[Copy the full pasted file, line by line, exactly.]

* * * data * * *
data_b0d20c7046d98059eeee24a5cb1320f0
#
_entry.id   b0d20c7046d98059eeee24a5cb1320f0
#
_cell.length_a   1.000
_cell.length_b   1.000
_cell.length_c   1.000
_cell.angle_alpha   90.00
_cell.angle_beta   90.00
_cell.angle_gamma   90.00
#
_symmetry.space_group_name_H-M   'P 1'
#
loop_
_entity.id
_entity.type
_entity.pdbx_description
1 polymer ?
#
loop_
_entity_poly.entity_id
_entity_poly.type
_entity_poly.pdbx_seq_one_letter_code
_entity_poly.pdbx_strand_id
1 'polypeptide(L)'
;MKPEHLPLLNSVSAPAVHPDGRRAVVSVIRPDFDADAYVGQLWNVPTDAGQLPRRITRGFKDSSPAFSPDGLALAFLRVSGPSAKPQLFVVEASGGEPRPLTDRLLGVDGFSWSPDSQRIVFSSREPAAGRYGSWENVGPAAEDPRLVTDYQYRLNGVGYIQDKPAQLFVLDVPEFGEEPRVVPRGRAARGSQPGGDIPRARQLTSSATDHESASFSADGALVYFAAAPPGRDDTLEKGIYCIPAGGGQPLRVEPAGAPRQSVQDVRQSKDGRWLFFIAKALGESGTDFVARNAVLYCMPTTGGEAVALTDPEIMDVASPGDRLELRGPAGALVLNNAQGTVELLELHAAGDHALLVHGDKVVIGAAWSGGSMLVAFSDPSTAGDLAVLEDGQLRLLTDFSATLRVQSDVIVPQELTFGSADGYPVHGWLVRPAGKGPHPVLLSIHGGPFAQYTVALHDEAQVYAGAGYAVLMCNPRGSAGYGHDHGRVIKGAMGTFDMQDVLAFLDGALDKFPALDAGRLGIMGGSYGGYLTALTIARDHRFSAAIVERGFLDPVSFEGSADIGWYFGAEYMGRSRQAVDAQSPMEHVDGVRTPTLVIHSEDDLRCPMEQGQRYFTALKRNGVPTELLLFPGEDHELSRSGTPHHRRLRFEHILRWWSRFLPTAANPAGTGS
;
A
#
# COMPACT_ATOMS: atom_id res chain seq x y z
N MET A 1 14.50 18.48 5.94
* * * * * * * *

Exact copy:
data_b0d20c7046d98059eeee24a5cb1320f0
#
_entry.id   b0d20c7046d98059eeee24a5cb1320f0
#
_cell.length_a   1.000
_cell.length_b   1.000
_cell.length_c   1.000
_cell.angle_alpha   90.00
_cell.angle_beta   90.00
_cell.angle_gamma   90.00
#
_symmetry.space_group_name_H-M   'P 1'
#
loop_
_entity.id
_entity.type
_entity.pdbx_description
1 polymer ?
#
loop_
_entity_poly.entity_id
_entity_poly.type
_entity_poly.pdbx_seq_one_letter_code
_entity_poly.pdbx_strand_id
1 'polypeptide(L)'
;MKPEHLPLLNSVSAPAVHPDGRRAVVSVIRPDFDADAYVGQLWNVPTDAGQLPRRITRGFKDSSPAFSPDGLALAFLRVSGPSAKPQLFVVEASGGEPRPLTDRLLGVDGFSWSPDSQRIVFSSREPAAGRYGSWENVGPAAEDPRLVTDYQYRLNGVGYIQDKPAQLFVLDVPEFGEEPRVVPRGRAARGSQPGGDIPRARQLTSSATDHESASFSADGALVYFAAAPPGRDDTLEKGIYCIPAGGGQPLRVEPAGAPRQSVQDVRQSKDGRWLFFIAKALGESGTDFVARNAVLYCMPTTGGEAVALTDPEIMDVASPGDRLELRGPAGALVLNNAQGTVELLELHAAGDHALLVHGDKVVIGAAWSGGSMLVAFSDPSTAGDLAVLEDGQLRLLTDFSATLRVQSDVIVPQELTFGSADGYPVHGWLVRPAGKGPHPVLLSIHGGPFAQYTVALHDEAQVYAGAGYAVLMCNPRGSAGYGHDHGRVIKGAMGTFDMQDVLAFLDGALDKFPALDAGRLGIMGGSYGGYLTALTIARDHRFSAAIVERGFLDPVSFEGSADIGWYFGAEYMGRSRQAVDAQSPMEHVDGVRTPTLVIHSEDDLRCPMEQGQRYFTALKRNGVPTELLLFPGEDHELSRSGTPHHRRLRFEHILRWWSRFLPTAANPAGTGS
;
A
#
# COMPACT_ATOMS: atom_id res chain seq x y z
N MET A 1 14.50 18.48 5.94